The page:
A recent article by Harold Sirkin on Forbes.com addressed the skills gap that affects industries such as home building. Sirkin reports that even as hiring has slowed, a significant skills gap remains. Simply put, there are more skill-dependent jobs than properly trained applicants. In fact, in June of this year, the Bureau of Labor Statistics, via its monthly Job Openings and Labor Turnover Survey (known as JOLTS), reported a record-setting six million job openings across the United States.
On Reuters.com, Lucia Mutikani reports that “U.S. job openings surged to a record high in April.” The jobs are being created, the problem is finding the right employees for these jobs. The answer, in part at least, is apprenticeships. Sirkin describes a program, ApprenticeshipNC, in North Carolina that works with the community college system and employers to create skilled future employees. This program is subsidized by tax money. While this might cause concern for taxpayers, he outlines how the cost-per-student is a fraction of what North Carolina pays per student at typical university higher education level.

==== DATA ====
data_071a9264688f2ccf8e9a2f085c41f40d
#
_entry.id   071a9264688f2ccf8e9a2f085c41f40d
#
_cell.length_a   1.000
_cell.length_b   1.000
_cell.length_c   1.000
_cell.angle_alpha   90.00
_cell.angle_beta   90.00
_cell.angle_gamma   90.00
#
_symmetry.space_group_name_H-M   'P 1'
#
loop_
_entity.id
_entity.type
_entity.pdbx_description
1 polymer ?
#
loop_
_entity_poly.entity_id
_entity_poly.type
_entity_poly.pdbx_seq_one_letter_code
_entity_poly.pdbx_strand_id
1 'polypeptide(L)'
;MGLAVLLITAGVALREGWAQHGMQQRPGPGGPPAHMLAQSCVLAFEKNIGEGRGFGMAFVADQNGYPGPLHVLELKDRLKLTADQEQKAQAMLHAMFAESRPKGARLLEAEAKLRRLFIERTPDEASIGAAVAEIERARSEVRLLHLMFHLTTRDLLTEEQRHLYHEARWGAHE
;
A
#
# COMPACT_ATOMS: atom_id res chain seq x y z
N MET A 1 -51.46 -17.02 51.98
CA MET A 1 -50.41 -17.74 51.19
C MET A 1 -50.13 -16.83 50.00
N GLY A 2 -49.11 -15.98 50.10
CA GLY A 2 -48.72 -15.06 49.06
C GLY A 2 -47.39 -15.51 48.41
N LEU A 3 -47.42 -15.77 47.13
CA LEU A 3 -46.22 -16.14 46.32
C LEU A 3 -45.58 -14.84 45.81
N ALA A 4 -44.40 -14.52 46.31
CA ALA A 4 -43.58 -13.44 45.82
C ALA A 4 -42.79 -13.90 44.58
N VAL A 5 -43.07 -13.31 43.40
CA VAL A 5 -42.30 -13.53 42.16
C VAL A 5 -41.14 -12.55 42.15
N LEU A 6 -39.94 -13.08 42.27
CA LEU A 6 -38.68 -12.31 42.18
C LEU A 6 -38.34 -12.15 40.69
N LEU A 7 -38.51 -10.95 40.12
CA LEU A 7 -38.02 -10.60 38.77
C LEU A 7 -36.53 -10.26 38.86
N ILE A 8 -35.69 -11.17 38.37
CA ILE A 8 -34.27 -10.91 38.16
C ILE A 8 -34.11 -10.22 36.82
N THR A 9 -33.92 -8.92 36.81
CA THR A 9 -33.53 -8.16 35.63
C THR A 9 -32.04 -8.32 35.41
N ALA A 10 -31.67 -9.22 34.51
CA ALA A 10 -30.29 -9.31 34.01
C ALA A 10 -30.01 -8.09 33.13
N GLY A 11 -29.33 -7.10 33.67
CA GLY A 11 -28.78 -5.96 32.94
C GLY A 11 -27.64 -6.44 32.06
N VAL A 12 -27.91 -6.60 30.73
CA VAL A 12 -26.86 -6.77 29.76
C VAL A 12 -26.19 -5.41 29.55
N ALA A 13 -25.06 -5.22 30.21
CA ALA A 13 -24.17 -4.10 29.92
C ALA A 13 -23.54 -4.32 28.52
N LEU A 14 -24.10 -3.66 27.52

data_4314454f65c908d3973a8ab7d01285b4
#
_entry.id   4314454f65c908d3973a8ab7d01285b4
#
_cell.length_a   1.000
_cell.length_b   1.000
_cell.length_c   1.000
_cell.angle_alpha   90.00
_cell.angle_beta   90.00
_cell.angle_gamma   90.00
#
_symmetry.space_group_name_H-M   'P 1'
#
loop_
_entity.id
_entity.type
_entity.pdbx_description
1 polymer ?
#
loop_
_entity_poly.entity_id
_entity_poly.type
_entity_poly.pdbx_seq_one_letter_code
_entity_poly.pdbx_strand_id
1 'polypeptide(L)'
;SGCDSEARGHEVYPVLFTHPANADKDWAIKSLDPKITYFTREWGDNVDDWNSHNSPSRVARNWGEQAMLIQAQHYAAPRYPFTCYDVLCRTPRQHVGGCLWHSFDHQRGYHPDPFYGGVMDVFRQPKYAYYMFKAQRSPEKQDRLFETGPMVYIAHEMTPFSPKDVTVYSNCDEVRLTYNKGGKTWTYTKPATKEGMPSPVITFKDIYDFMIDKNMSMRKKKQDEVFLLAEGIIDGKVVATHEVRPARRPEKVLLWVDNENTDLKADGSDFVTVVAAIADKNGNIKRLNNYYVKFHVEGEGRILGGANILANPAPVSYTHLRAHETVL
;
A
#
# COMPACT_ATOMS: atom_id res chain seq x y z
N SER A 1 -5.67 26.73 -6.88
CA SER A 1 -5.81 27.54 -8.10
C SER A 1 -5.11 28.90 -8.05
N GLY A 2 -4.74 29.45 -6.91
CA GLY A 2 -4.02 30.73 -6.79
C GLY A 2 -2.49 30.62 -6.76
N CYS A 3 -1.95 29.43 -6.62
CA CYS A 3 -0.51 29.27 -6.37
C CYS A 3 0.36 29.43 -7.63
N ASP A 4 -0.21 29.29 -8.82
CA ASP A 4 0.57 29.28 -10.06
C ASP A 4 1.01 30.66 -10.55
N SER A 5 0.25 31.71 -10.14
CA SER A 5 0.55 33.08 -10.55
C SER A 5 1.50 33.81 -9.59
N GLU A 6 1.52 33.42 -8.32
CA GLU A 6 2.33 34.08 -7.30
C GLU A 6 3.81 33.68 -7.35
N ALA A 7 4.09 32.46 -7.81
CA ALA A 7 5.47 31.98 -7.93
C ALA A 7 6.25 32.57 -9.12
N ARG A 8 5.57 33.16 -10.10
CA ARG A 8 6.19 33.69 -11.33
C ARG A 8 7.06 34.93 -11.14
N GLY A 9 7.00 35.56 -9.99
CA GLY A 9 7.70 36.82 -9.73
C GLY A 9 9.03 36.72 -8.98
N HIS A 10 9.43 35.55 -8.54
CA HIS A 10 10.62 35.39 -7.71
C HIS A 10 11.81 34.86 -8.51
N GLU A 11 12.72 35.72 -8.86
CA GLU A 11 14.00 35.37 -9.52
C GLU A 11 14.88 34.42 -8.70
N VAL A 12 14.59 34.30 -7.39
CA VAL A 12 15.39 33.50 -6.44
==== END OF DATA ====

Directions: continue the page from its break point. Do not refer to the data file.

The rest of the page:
North Carolina isn’t alone with its apprenticeship program. Numerous states have similar options, and the federal government, specifically the United States Department of Labor, does as well with its ApprenticeshipUSA program. Even with plenty of opportunities available, both jobs and apprenticeship programs, a large part of the problem is a cultural favoring of traditional higher education—college and university degrees. Sirkin points out that U.S. Department of Labor’s Employment and Training Administration reported that only 505,000 people took part in apprenticeship programs in 2016, which works out one apprentice for every 26 college students. As Sirkin writes: “there’s no really big push, locally or nationwide, to expand the ranks—certainly nothing on the scale of the ‘college for everyone’ push that’s been taking place for several decades now.”
Steps are being taken. In June, President Trump did issue an executive order that specifically aims to expand apprenticeships in the United States.
Harold Sirkin’s Forbes.com article: More Apprenticeships Could Narrow The Skills Gap
Lucia Mutikani’s Reuters.com article: U.S. job openings hit record high; skills mismatch rising